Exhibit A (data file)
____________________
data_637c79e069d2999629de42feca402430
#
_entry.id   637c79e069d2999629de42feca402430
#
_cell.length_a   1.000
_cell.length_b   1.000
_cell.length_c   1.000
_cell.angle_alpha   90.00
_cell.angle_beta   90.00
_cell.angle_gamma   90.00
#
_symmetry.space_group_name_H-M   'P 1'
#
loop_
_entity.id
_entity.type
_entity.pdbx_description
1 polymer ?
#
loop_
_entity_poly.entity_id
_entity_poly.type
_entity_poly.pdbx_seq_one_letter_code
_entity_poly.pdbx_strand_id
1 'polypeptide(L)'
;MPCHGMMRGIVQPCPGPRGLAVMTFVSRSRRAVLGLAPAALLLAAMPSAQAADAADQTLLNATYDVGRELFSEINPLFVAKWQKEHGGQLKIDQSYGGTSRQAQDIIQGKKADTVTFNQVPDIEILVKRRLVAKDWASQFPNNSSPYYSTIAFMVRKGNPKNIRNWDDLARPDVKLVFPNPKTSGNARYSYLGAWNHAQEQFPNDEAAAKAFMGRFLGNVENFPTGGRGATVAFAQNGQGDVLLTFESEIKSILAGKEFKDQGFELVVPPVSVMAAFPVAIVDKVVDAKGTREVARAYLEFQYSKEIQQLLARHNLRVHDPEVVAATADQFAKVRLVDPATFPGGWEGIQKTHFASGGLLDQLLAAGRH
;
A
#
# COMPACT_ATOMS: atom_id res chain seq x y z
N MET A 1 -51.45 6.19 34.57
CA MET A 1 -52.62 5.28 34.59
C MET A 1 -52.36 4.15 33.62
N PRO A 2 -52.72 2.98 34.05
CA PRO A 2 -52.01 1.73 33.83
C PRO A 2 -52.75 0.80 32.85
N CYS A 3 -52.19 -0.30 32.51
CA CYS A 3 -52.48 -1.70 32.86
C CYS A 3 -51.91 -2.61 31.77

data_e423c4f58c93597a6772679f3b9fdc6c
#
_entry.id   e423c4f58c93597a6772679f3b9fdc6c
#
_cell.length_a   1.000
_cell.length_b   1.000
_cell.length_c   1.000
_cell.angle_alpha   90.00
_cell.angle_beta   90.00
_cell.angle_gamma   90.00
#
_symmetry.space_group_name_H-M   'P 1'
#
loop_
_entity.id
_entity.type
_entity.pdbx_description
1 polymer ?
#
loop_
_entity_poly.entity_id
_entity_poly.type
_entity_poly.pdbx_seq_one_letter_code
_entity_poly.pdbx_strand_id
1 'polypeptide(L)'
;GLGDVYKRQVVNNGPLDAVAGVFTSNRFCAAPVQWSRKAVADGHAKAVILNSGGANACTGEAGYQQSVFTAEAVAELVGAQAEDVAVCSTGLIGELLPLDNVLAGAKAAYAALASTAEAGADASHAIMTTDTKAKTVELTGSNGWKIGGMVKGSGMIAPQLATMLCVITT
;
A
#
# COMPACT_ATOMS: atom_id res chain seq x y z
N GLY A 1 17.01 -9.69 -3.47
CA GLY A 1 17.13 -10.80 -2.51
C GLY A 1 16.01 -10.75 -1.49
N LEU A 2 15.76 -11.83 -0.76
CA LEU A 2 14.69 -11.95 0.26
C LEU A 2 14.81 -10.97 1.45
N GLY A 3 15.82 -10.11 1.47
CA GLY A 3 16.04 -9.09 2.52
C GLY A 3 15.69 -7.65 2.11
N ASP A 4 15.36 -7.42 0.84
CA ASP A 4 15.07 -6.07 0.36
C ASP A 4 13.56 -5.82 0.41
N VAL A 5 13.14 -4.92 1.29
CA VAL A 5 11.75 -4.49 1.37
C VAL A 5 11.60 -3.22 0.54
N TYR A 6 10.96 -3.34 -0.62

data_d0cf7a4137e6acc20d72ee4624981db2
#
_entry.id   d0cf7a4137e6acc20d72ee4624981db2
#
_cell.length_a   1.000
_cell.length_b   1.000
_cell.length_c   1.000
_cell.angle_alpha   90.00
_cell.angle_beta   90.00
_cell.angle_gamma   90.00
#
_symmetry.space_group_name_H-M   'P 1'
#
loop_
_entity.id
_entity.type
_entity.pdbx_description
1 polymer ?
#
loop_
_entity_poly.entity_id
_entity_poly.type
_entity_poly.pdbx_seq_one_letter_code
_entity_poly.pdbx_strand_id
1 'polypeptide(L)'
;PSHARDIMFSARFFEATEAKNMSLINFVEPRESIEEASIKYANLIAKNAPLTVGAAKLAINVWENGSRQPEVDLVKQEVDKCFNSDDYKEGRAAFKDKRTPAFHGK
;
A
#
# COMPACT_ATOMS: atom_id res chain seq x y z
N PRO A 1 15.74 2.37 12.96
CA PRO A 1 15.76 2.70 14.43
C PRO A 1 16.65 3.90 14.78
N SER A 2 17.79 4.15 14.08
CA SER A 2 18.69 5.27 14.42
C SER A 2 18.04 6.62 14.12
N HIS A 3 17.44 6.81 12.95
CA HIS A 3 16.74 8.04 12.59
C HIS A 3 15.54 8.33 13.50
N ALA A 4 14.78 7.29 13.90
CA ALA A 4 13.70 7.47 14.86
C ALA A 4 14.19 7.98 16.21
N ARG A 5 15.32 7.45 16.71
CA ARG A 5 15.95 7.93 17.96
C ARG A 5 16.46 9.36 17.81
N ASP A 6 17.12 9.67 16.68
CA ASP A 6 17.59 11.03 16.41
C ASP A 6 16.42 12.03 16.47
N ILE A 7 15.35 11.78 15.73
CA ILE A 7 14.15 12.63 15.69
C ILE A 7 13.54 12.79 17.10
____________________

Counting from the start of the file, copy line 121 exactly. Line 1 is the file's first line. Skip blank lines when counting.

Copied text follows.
C SER A 2 18.04 6.62 14.12